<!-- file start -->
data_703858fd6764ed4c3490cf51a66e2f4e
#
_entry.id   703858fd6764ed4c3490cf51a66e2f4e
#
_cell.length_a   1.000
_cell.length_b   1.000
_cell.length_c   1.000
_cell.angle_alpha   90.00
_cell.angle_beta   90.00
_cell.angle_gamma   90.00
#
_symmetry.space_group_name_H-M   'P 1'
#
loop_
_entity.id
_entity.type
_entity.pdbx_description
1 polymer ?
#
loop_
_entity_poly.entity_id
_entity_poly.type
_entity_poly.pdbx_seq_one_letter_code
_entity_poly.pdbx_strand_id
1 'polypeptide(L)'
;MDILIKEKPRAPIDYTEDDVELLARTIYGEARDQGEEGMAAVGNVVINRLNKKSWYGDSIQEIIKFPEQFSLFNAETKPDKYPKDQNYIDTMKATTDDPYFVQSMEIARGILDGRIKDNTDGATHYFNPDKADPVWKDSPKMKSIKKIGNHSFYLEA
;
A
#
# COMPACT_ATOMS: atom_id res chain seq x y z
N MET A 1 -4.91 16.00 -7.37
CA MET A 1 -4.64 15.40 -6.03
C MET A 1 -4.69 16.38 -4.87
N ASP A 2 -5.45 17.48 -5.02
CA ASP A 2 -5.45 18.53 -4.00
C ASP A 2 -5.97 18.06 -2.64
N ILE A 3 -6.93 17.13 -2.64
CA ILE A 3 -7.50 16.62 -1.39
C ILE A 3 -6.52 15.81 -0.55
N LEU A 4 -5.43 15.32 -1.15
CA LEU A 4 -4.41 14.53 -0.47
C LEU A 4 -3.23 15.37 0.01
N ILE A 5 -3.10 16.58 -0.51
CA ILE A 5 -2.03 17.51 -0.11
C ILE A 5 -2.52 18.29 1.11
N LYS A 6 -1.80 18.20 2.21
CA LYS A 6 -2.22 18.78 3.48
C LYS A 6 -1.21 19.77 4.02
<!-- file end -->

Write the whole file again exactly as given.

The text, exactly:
data_703858fd6764ed4c3490cf51a66e2f4e
#
_entry.id   703858fd6764ed4c3490cf51a66e2f4e
#
_cell.length_a   1.000
_cell.length_b   1.000
_cell.length_c   1.000
_cell.angle_alpha   90.00
_cell.angle_beta   90.00
_cell.angle_gamma   90.00
#
_symmetry.space_group_name_H-M   'P 1'
#
loop_
_entity.id
_entity.type
_entity.pdbx_description
1 polymer ?
#
loop_
_entity_poly.entity_id
_entity_poly.type
_entity_poly.pdbx_seq_one_letter_code
_entity_poly.pdbx_strand_id
1 'polypeptide(L)'
;MDILIKEKPRAPIDYTEDDVELLARTIYGEARDQGEEGMAAVGNVVINRLNKKSWYGDSIQEIIKFPEQFSLFNAETKPDKYPKDQNYIDTMKATTDDPYFVQSMEIARGILDGRIKDNTDGATHYFNPDKADPVWKDSPKMKSIKKIGNHSFYLEA
;
A
#
# COMPACT_ATOMS: atom_id res chain seq x y z
N MET A 1 -4.91 16.00 -7.37
CA MET A 1 -4.64 15.40 -6.03
C MET A 1 -4.69 16.38 -4.87
N ASP A 2 -5.45 17.48 -5.02
CA ASP A 2 -5.45 18.53 -4.00
C ASP A 2 -5.97 18.06 -2.64
N ILE A 3 -6.93 17.13 -2.64
CA ILE A 3 -7.50 16.62 -1.39
C ILE A 3 -6.52 15.81 -0.55
N LEU A 4 -5.43 15.32 -1.15
CA LEU A 4 -4.41 14.53 -0.47
C LEU A 4 -3.23 15.37 0.01
N ILE A 5 -3.10 16.58 -0.51
CA ILE A 5 -2.03 17.51 -0.11
C ILE A 5 -2.52 18.29 1.11
N LYS A 6 -1.80 18.20 2.21
CA LYS A 6 -2.22 18.78 3.48
C LYS A 6 -1.21 19.77 4.02